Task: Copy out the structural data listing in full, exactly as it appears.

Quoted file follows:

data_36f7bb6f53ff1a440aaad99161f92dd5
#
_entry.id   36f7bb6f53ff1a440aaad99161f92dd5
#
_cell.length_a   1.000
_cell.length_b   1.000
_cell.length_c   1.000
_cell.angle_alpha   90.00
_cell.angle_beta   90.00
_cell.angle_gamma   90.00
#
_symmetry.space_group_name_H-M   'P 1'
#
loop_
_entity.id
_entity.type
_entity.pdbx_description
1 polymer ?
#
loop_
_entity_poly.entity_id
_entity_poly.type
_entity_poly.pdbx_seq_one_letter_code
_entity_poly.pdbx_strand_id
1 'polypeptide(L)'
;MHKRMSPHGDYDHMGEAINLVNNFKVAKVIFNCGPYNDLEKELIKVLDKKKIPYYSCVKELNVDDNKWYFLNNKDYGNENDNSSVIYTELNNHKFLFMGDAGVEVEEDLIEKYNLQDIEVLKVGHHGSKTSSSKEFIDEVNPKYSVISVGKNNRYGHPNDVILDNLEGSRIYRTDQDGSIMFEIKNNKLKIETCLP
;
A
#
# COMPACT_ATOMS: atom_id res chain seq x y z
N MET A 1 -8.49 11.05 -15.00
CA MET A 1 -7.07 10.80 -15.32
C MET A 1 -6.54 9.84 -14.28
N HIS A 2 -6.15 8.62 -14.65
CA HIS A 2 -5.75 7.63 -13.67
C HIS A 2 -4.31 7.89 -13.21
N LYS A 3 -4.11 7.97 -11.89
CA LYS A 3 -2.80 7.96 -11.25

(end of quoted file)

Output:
data_36f7bb6f53ff1a440aaad99161f92dd5
#
_entry.id   36f7bb6f53ff1a440aaad99161f92dd5
#
_cell.length_a   1.000
_cell.length_b   1.000
_cell.length_c   1.000
_cell.angle_alpha   90.00
_cell.angle_beta   90.00
_cell.angle_gamma   90.00
#
_symmetry.space_group_name_H-M   'P 1'
#
loop_
_entity.id
_entity.type
_entity.pdbx_description
1 polymer ?
#
loop_
_entity_poly.entity_id
_entity_poly.type
_entity_poly.pdbx_seq_one_letter_code
_entity_poly.pdbx_strand_id
1 'polypeptide(L)'
;MHKRMSPHGDYDHMGEAINLVNNFKVAKVIFNCGPYNDLEKELIKVLDKKKIPYYSCVKELNVDDNKWYFLNNKDYGNENDNSSVIYTELNNHKFLFMGDAGVEVEEDLIEKYNLQDIEVLKVGHHGSKTSSSKEFIDEVNPKYSVISVGKNNRYGHPNDVILDNLEGSRIYRTDQDGSIMFEIKNNKLKIETCLP
;
A
#
# COMPACT_ATOMS: atom_id res chain seq x y z
N MET A 1 -8.49 11.05 -15.00
CA MET A 1 -7.07 10.80 -15.32
C MET A 1 -6.54 9.84 -14.28
N HIS A 2 -6.15 8.62 -14.65
CA HIS A 2 -5.75 7.63 -13.67
C HIS A 2 -4.31 7.89 -13.21
N LYS A 3 -4.11 7.97 -11.89
CA LYS A 3 -2.80 7.96 -11.25